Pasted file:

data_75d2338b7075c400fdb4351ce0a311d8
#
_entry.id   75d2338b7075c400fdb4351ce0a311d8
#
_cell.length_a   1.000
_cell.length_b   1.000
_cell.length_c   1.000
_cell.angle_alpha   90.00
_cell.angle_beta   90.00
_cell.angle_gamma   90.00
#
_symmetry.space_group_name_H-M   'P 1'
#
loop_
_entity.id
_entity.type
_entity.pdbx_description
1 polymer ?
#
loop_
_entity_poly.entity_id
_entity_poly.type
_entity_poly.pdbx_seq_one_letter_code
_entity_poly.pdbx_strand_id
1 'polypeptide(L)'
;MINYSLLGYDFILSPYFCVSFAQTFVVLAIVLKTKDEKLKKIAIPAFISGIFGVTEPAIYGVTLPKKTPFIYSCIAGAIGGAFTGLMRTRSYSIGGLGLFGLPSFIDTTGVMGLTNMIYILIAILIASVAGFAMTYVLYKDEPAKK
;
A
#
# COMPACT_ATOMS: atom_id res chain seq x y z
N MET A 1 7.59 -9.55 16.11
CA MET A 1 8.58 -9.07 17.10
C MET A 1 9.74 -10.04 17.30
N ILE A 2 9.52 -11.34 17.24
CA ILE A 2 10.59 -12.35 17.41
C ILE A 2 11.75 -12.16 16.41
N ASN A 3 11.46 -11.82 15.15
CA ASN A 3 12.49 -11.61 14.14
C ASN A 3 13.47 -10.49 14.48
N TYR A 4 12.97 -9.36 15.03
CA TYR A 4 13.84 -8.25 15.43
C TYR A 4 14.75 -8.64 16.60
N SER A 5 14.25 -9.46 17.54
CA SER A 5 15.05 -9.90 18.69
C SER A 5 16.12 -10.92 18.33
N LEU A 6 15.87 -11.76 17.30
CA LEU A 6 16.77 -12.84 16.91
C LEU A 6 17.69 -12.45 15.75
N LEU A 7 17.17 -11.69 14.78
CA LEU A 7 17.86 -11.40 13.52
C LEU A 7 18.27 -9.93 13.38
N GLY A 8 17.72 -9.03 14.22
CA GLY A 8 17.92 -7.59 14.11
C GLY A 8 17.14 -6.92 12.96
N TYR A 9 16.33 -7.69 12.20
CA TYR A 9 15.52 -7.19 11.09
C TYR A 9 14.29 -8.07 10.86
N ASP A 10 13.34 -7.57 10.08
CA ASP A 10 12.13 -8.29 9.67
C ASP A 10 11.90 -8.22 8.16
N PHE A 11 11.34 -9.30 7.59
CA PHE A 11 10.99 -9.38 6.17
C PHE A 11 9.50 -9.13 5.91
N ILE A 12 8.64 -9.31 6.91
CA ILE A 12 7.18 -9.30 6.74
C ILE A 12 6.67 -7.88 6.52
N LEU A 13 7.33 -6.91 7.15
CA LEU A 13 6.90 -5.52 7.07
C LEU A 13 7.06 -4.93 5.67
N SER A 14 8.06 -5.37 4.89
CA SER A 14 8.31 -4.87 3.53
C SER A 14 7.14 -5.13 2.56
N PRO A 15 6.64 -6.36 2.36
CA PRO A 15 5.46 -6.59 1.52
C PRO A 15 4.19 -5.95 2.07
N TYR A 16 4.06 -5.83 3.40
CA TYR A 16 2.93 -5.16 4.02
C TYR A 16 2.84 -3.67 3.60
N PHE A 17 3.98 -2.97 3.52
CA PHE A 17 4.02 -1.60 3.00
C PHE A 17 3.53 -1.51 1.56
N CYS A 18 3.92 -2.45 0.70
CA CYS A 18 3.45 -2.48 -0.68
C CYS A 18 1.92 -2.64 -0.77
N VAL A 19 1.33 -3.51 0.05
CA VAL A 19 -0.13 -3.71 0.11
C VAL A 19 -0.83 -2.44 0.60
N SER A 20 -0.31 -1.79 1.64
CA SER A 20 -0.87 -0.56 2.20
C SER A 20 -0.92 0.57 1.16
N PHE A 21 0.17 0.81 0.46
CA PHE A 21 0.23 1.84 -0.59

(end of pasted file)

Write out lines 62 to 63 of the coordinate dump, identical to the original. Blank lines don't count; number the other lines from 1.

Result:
CA PHE A 11 10.99 -9.38 6.17
C PHE A 11 9.50 -9.13 5.91